|Title||Antarctic subglacial drilling rig: Part I. General concept and drilling shelter structure|
|Author(s)||Pavel Talalay , Youhong Sun, Xiaopeng Fan, Nan Zhang, Pinlu Cao, Rusheng Wang, Alexey Markov, Xingchen Li, Yang Yang, Mikhail Sysoev, Yongwen Liu, Yunchen Liu, Wei Wu, Da Gong|
Annals of Glaciology
Drilling to the bedrock of ice sheets and glaciers offers unique opportunities for examining the processes occurring in the bed. Basal and subglacial materials contain important paleoclimatic and paleoenvironmental records and provide a unique habitat for life; they offer significant information regarding the sediment deformation beneath glaciers and its effects on the subglacial hydraulic system and geology. The newly developed and tested Antarctic subglacial drilling rig (ASDR) is designed to recover ice and bedrock core samples from depths of up to 1400 m. All of the drilling equipment is installed inside a movable, sledge-mounted, temperature-controlled and wind-protected drilling shelter and workshop. To facilitate helicopter unloading of the research vessel, the shelter and workshop can be disassembled, with individual parts weighing <2-3 tons. The entire ASDR system weighs ~55 tons, including transport packaging. The ASDR is designed to be transported to the chosen site via snow vehicles and would be ready for drilling operations within 2-3 d after arrival. The ASDR was tested during the 2018-2019 summer season near Zhongshan Station, East Antarctica. At the test site, 2-week drilling operations resulted in a borehole that reached bedrock at a depth of 198 m.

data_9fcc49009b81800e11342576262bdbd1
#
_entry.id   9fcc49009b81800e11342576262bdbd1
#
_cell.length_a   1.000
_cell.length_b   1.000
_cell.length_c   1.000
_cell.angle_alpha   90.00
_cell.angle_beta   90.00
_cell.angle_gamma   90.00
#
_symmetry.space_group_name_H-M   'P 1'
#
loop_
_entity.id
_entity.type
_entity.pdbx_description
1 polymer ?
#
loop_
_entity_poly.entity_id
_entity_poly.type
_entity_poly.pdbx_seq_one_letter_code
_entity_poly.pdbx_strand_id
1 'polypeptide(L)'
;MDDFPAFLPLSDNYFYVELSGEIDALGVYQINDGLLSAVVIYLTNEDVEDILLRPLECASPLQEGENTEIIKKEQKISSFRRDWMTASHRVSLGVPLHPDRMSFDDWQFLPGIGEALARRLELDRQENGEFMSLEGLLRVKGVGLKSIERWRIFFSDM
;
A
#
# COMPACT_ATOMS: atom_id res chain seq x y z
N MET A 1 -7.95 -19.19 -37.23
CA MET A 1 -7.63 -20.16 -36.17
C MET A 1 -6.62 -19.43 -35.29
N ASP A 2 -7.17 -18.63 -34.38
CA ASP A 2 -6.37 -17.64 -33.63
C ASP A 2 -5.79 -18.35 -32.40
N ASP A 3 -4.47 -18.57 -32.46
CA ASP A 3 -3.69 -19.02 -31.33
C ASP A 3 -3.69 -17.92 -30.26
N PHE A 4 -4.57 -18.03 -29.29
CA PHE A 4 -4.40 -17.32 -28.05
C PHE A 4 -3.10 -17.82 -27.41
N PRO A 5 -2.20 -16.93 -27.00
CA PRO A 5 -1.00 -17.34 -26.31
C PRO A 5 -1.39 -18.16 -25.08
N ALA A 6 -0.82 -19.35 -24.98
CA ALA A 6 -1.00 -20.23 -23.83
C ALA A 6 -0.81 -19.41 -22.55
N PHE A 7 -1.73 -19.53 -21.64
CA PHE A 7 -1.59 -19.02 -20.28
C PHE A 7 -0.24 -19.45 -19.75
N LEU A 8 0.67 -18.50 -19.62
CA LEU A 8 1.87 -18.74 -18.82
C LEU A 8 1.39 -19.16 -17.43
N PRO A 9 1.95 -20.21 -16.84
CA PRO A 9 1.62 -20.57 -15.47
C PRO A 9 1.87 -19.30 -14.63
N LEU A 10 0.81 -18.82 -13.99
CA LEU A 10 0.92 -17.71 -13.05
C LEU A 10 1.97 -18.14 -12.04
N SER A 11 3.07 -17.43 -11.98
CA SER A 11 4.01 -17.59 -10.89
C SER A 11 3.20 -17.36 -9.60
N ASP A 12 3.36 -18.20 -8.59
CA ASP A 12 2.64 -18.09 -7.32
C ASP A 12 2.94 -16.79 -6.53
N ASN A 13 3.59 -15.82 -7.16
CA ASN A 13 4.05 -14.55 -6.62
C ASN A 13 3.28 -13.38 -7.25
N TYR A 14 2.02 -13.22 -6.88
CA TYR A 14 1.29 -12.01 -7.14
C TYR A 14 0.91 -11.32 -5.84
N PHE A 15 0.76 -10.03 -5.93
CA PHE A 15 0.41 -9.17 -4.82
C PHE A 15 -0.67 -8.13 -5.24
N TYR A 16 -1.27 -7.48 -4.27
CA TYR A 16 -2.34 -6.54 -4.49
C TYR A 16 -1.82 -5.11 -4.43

|Categories||Deep Drilling, Subglacial Access, Subglacial Till/Bedrock Drilling|
|Citation||Pavel Talalay , Youhong Sun, Xiaopeng Fan, Nan Zhang, Pinlu Cao, Rusheng Wang, Alexey Markov, Xingchen Li, Yang Yang, Mikhail Sysoev, Yongwen Liu, Yunchen Liu, Wei Wu, Da Gong ( 2020 ) Antarctic subglacial drilling rig: Part I. General concept and drilling shelter structure. Annals of Glaciology , 1-11 . doi: 10.1017/aog.2020.37|